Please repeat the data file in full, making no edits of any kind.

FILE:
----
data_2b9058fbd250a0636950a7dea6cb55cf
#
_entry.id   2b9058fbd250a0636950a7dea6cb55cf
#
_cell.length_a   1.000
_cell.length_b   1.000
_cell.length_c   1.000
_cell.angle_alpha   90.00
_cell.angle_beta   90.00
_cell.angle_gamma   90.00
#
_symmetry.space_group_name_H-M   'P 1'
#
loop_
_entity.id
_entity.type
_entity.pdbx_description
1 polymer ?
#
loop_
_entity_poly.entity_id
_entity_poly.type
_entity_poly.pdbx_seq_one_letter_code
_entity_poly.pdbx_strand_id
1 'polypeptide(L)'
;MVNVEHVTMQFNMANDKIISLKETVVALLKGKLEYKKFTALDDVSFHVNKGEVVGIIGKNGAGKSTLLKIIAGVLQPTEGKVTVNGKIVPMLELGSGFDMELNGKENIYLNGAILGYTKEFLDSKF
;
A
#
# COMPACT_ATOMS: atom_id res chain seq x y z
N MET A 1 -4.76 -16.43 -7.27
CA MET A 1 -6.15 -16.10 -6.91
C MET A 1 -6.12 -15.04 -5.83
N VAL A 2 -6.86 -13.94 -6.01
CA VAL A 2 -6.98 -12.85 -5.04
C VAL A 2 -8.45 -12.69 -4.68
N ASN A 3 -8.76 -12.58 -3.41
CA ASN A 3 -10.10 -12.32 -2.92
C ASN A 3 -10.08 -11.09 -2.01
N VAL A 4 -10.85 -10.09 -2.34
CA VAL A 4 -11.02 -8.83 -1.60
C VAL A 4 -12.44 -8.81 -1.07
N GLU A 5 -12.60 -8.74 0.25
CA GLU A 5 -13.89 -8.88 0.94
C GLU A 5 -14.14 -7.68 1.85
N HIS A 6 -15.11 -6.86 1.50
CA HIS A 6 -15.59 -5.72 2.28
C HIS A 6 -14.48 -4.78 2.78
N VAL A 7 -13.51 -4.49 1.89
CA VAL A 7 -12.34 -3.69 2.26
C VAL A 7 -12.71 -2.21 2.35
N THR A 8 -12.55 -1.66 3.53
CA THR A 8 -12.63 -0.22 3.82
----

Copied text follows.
data_2b9058fbd250a0636950a7dea6cb55cf
#
_entry.id   2b9058fbd250a0636950a7dea6cb55cf
#
_cell.length_a   1.000
_cell.length_b   1.000
_cell.length_c   1.000
_cell.angle_alpha   90.00
_cell.angle_beta   90.00
_cell.angle_gamma   90.00
#
_symmetry.space_group_name_H-M   'P 1'
#
loop_
_entity.id
_entity.type
_entity.pdbx_description
1 polymer ?
#
loop_
_entity_poly.entity_id
_entity_poly.type
_entity_poly.pdbx_seq_one_letter_code
_entity_poly.pdbx_strand_id
1 'polypeptide(L)'
;MVNVEHVTMQFNMANDKIISLKETVVALLKGKLEYKKFTALDDVSFHVNKGEVVGIIGKNGAGKSTLLKIIAGVLQPTEGKVTVNGKIVPMLELGSGFDMELNGKENIYLNGAILGYTKEFLDSKF
;
A
#
# COMPACT_ATOMS: atom_id res chain seq x y z
N MET A 1 -4.76 -16.43 -7.27
CA MET A 1 -6.15 -16.10 -6.91
C MET A 1 -6.12 -15.04 -5.83
N VAL A 2 -6.86 -13.94 -6.01
CA VAL A 2 -6.98 -12.85 -5.04
C VAL A 2 -8.45 -12.69 -4.68
N ASN A 3 -8.76 -12.58 -3.41
CA ASN A 3 -10.10 -12.32 -2.92
C ASN A 3 -10.08 -11.09 -2.01
N VAL A 4 -10.85 -10.09 -2.34
CA VAL A 4 -11.02 -8.83 -1.60
C VAL A 4 -12.44 -8.81 -1.07
N GLU A 5 -12.60 -8.74 0.25
CA GLU A 5 -13.89 -8.88 0.94
C GLU A 5 -14.14 -7.68 1.85
N HIS A 6 -15.11 -6.86 1.50
CA HIS A 6 -15.59 -5.72 2.28
C HIS A 6 -14.48 -4.78 2.78
N VAL A 7 -13.51 -4.49 1.89
CA VAL A 7 -12.34 -3.69 2.26
C VAL A 7 -12.71 -2.21 2.35
N THR A 8 -12.55 -1.66 3.53
CA THR A 8 -12.63 -0.22 3.82